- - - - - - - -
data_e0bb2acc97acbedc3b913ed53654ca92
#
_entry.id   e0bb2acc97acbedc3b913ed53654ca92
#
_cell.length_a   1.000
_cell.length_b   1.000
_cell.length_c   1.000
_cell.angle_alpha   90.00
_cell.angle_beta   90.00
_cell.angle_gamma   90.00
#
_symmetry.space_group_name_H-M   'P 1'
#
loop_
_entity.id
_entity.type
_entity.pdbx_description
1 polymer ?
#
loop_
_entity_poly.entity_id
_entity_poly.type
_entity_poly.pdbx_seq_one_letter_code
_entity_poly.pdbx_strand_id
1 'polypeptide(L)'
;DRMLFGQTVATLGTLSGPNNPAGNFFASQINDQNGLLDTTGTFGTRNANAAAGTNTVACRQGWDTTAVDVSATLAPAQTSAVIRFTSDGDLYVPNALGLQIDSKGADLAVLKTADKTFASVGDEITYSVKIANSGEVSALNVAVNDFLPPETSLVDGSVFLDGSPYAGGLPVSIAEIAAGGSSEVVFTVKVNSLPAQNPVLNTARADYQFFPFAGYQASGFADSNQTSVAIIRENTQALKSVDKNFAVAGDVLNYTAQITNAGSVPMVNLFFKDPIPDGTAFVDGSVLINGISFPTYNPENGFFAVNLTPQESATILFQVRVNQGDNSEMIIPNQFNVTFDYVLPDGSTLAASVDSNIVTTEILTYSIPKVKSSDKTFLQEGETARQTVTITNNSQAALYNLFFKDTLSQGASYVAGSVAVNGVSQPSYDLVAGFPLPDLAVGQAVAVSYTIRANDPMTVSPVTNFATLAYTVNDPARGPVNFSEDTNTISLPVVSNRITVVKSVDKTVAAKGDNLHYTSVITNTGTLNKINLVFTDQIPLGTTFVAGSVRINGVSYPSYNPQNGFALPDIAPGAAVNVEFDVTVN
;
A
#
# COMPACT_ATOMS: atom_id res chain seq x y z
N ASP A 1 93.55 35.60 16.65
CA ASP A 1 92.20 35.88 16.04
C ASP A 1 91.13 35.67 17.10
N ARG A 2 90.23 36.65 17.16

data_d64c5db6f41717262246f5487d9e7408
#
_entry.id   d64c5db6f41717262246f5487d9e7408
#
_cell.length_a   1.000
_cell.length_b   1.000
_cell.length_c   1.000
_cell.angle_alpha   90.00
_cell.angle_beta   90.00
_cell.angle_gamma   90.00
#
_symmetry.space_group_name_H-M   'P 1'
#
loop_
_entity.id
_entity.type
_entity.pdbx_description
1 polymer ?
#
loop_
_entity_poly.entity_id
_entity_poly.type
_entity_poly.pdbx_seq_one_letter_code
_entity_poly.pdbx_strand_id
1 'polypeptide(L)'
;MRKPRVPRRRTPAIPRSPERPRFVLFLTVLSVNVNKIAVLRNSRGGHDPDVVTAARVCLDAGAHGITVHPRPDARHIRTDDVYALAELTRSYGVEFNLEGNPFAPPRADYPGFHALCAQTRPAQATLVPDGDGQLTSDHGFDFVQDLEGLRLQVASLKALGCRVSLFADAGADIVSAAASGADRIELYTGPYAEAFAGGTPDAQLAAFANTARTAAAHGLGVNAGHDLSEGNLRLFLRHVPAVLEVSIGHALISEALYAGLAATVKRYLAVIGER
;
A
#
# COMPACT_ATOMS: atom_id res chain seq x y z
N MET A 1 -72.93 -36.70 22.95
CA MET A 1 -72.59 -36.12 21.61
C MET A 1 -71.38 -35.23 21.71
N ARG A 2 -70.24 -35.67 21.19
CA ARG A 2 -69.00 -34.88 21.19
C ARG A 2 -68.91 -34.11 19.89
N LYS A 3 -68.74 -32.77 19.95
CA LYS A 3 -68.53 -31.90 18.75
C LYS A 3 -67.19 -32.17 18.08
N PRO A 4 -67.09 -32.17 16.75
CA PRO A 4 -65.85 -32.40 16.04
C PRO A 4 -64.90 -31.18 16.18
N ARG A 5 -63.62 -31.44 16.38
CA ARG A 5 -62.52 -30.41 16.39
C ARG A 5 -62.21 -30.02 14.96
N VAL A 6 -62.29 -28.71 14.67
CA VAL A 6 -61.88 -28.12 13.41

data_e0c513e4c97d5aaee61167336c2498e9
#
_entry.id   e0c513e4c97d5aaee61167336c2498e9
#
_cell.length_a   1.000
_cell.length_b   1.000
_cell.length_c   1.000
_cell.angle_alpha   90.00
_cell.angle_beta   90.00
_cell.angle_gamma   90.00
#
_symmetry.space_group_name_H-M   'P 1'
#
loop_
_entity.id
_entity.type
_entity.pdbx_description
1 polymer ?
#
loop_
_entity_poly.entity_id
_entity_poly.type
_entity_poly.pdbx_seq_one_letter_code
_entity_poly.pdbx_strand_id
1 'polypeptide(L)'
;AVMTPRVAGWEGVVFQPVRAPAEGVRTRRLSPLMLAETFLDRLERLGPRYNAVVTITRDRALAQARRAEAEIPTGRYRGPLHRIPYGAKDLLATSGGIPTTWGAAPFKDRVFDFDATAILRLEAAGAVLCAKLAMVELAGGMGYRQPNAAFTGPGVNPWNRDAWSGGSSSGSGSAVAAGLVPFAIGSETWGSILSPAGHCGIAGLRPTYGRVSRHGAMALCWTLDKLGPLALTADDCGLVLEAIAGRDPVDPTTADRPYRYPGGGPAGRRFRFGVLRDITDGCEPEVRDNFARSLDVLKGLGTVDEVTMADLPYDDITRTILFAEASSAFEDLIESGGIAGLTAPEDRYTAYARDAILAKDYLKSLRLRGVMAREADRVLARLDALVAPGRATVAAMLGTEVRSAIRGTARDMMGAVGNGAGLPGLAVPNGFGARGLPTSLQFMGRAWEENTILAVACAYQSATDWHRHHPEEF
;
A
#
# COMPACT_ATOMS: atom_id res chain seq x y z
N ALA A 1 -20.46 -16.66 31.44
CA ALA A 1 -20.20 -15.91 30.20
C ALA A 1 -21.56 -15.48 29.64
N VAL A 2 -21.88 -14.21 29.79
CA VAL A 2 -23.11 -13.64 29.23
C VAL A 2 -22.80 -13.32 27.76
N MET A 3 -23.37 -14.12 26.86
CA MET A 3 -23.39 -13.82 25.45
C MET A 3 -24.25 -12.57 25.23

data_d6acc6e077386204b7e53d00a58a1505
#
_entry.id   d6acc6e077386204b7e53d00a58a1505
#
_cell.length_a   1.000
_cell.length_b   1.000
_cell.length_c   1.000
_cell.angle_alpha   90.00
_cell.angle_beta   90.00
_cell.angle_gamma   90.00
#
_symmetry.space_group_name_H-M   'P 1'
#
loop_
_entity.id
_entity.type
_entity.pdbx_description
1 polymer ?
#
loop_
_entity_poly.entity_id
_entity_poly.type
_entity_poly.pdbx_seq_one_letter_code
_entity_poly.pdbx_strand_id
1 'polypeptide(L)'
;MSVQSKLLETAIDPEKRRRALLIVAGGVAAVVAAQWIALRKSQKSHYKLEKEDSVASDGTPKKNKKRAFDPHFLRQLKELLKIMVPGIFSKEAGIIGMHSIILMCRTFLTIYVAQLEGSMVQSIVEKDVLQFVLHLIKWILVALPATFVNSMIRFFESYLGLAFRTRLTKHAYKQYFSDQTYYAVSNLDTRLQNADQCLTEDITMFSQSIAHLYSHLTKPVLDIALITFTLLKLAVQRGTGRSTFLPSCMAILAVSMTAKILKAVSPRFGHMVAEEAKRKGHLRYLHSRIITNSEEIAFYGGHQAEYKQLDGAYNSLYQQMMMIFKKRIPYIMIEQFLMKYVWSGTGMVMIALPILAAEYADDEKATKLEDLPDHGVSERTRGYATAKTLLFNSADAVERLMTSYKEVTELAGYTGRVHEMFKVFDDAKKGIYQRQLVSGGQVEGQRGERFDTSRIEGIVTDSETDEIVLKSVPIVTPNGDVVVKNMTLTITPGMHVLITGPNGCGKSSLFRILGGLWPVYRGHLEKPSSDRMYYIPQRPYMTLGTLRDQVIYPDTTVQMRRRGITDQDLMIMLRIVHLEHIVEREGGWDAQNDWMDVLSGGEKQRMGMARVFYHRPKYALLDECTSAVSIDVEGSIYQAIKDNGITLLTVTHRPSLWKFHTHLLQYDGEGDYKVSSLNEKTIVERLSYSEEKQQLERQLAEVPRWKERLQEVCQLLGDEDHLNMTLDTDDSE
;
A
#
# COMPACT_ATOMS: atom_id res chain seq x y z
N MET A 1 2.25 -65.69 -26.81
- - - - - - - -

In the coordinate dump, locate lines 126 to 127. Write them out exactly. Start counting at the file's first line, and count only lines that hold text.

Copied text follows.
_cell.length_b   1.000
_cell.length_c   1.000